Shipbuilding sector: Investment rises despite gloom

Shipbuilding sector: Investment rises despite gloom

Entrepreneurs in Bangladesh have pumped billions of dollars into the shipbuilding sector in recent years to meet their own demand for vessels as well as regain the international market.

Their entry came despite sinking ship exports from Bangladesh, driven by the global financial crisis of 2007-2008, collapse in demand, and failure to maintain international standards and deliver vessels on time.

Ship exporters fetched only $0.2 million in the last fiscal year, the lowest in a decade, according to data from the Export Promotion Bureau.

Export proceeds stood at $0.18 million in the July-April period of the current fiscal year, slightly up from $0.16 million during the same period a year ago.

Although the ship export is in a tight spot, a big market has been created, thanks to Bangladesh's fast-expanding international trade through sea routes.

More than 90 per cent of the country's $110 billion international trade takes place through seas. Hundreds of ships are needed every year to provide the service.

Today, Bangladesh has more than 100 shipbuilding yards, with most serving the local market, worth more than Tk 3,000 crore.

According to the latest report of the United Nations Conference on Trade and Development, Bangladesh has moved 13 places up to 14th in the shipbuilding industry in a span of five years, ahead of the US, India, Singapore, and Spain.

The success has been achieved by major industrial groups, including Meghna Group, City Group, and Delta Shipyard, a joint investment of TK Group and Seacom Group.

Meghna Group has so far manufactured the highest number of ships of international standards.

The group started investing in the sector in 2008 and has built 110 ships so far at the Meghna Shipbuilders & Dockyard, a subsidiary of the group, at Meghnaghat in Sonargaon of Narayanganj.

In the last three years, the company has produced 45 ships operating in coastal areas.

"In order to bring raw materials from the Chattogram port to factories or warehouses by inland waterways, a larger ship is needed instead of a lighter ship," said Mostafa Kamal, chairman and managing director of Meghna Group, recently.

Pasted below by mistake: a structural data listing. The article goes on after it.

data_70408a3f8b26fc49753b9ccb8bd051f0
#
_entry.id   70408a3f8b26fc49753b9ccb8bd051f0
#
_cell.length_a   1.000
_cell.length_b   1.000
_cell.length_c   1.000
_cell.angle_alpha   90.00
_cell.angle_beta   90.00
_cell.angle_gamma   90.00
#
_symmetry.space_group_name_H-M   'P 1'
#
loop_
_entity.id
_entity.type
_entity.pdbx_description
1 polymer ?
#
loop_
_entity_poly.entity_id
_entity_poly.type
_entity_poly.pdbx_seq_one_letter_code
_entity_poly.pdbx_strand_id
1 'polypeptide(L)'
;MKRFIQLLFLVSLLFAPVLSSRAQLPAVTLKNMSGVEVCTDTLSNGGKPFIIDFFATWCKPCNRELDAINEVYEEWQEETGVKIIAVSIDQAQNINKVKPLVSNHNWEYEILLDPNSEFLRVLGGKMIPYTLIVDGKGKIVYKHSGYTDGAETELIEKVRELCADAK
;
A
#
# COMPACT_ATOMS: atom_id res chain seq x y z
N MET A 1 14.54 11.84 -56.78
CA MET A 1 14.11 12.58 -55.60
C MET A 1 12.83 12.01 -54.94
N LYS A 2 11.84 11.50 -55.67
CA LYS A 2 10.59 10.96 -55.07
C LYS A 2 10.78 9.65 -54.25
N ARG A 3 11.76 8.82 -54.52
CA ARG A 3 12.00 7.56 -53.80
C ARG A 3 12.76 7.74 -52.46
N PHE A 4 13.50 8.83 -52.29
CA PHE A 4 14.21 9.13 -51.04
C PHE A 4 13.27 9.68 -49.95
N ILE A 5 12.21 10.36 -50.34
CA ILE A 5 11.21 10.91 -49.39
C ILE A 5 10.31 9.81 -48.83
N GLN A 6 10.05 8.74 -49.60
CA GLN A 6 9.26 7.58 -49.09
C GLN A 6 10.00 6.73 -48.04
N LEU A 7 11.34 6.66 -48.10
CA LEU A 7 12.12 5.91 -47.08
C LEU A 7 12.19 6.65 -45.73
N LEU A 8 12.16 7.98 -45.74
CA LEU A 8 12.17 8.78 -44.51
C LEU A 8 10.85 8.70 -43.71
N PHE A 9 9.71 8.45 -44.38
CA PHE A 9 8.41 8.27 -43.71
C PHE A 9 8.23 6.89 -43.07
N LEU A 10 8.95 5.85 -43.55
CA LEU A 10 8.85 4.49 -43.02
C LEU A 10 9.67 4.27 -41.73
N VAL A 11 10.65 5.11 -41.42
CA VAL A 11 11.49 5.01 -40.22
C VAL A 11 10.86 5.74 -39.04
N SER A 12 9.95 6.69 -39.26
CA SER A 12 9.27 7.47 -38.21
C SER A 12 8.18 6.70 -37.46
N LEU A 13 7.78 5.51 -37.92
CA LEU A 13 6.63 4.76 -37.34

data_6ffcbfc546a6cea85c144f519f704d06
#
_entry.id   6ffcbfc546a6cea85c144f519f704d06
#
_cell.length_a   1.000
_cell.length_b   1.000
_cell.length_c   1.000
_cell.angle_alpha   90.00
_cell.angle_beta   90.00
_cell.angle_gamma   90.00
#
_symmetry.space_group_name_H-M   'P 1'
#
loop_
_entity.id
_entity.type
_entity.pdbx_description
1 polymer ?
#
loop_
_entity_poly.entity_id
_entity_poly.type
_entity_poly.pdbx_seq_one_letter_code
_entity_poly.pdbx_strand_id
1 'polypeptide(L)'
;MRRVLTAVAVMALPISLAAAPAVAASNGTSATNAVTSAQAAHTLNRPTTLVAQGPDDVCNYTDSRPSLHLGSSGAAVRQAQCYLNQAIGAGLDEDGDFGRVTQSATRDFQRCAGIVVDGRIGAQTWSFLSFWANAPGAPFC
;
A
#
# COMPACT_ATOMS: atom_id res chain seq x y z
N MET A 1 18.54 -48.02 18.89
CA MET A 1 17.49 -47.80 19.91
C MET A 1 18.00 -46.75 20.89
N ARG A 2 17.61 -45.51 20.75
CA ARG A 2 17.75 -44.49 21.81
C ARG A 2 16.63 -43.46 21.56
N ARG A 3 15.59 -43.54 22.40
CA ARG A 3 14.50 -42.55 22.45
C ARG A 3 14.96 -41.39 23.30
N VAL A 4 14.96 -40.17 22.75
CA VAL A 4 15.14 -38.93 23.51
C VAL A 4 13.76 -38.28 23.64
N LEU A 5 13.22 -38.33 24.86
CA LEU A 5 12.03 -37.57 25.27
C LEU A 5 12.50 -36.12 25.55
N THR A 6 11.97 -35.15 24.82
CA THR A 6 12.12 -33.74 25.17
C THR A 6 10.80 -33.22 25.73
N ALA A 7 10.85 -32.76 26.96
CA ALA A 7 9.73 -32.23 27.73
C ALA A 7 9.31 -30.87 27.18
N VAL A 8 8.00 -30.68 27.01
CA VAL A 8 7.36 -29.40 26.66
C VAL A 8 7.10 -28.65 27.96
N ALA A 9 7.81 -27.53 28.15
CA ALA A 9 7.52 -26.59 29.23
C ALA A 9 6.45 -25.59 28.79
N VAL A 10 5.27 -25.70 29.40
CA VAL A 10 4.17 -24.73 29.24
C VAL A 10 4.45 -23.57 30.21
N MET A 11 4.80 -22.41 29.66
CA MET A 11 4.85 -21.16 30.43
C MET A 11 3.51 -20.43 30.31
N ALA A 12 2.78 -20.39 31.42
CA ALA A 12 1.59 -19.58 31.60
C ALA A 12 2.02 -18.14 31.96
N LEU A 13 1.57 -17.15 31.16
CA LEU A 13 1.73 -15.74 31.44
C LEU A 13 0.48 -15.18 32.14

"As the movement of goods is increasing, it is not possible to handle them in small ships. So, I've invested a lot in building relatively large ships."

The group has invested Tk 700-800 crore so far and employs more than 1,200 people.

"After meeting our own needs, we are now ready to export ships," Kamal said.

City Group, one of the largest commodity processors in Bangladesh, made its foray into the sector in 1996 to carry goods and raw materials from Chattogram to Dhaka.

It had a shipbuilding yard in Rupganj of Narayanganj that has now been shifted to Meghnaghat.

So far, it has built 60-65 ships. Another 20-25 ships are being built currently, said Biswajit Saha, director for corporate and regulatory affairs of the group, recently. 

It has pumped about Tk 2,000 crore into the sector and employs 4,000-5,000 people.

Despite sluggish business, shipbuilders are expected to continue their investment spree because of the local industry's potential.

Another reason is the market leaders of the global shipbuilding sector are not interested in producing small-sized ships of less than 25,000 DWT (deadweight tonnage) where Bangladesh can lead the way.

Globally, the market size of the shipbuilding sector is $1,600 billion whereas the small ships' market is worth around $400 billion.

If Bangladesh can grab 1 per cent of the market, the amount will be $4 billion, according to Prof NM Golam Zakaria, head of the naval architecture and marine engineering department at the Bangladesh University of Engineering and Technology.

Recently, the government signed a contract with two foreign companies to set up a shipbuilding facility at the Payra seaport in Patuakhali with an investment of $1.58 billion to cut import dependence for vessels and market ships globally.

State-run Bangladesh Steel and Engineering Corporation under the industries ministry will provide land to Gentium Solutions, a Singapore and Australia-based company, and Damen Shipyards Group, a Dutch company, to construct the shipyard. 


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